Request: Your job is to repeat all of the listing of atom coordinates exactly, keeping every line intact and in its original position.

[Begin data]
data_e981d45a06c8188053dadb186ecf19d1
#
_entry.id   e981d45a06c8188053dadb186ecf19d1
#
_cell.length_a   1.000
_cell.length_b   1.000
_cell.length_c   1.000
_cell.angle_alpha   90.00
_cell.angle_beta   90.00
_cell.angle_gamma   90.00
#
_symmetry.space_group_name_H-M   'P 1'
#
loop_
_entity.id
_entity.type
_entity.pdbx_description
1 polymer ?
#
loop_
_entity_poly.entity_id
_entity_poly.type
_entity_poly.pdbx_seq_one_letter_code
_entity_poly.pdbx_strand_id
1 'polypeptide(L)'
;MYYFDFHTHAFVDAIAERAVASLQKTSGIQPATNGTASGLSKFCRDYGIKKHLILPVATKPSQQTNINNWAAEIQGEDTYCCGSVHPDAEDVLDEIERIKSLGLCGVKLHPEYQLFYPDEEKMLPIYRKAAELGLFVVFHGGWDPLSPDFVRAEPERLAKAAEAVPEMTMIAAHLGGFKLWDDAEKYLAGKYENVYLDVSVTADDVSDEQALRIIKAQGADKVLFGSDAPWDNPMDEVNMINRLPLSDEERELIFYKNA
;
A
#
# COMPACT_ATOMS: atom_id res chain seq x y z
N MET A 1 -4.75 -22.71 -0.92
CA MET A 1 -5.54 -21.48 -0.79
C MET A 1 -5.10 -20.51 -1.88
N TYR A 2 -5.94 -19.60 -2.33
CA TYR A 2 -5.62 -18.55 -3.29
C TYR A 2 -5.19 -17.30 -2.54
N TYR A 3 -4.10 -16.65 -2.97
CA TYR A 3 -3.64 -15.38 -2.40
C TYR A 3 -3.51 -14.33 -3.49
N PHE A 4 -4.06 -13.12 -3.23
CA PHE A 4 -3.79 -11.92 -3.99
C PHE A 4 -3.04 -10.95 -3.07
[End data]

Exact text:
data_e981d45a06c8188053dadb186ecf19d1
#
_entry.id   e981d45a06c8188053dadb186ecf19d1
#
_cell.length_a   1.000
_cell.length_b   1.000
_cell.length_c   1.000
_cell.angle_alpha   90.00
_cell.angle_beta   90.00
_cell.angle_gamma   90.00
#
_symmetry.space_group_name_H-M   'P 1'
#
loop_
_entity.id
_entity.type
_entity.pdbx_description
1 polymer ?
#
loop_
_entity_poly.entity_id
_entity_poly.type
_entity_poly.pdbx_seq_one_letter_code
_entity_poly.pdbx_strand_id
1 'polypeptide(L)'
;MYYFDFHTHAFVDAIAERAVASLQKTSGIQPATNGTASGLSKFCRDYGIKKHLILPVATKPSQQTNINNWAAEIQGEDTYCCGSVHPDAEDVLDEIERIKSLGLCGVKLHPEYQLFYPDEEKMLPIYRKAAELGLFVVFHGGWDPLSPDFVRAEPERLAKAAEAVPEMTMIAAHLGGFKLWDDAEKYLAGKYENVYLDVSVTADDVSDEQALRIIKAQGADKVLFGSDAPWDNPMDEVNMINRLPLSDEERELIFYKNA
;
A
#
# COMPACT_ATOMS: atom_id res chain seq x y z
N MET A 1 -4.75 -22.71 -0.92
CA MET A 1 -5.54 -21.48 -0.79
C MET A 1 -5.10 -20.51 -1.88
N TYR A 2 -5.94 -19.60 -2.33
CA TYR A 2 -5.62 -18.55 -3.29
C TYR A 2 -5.19 -17.30 -2.54
N TYR A 3 -4.10 -16.65 -2.97
CA TYR A 3 -3.64 -15.38 -2.40
C TYR A 3 -3.51 -14.33 -3.49
N PHE A 4 -4.06 -13.12 -3.23
CA PHE A 4 -3.79 -11.92 -3.99
C PHE A 4 -3.04 -10.95 -3.07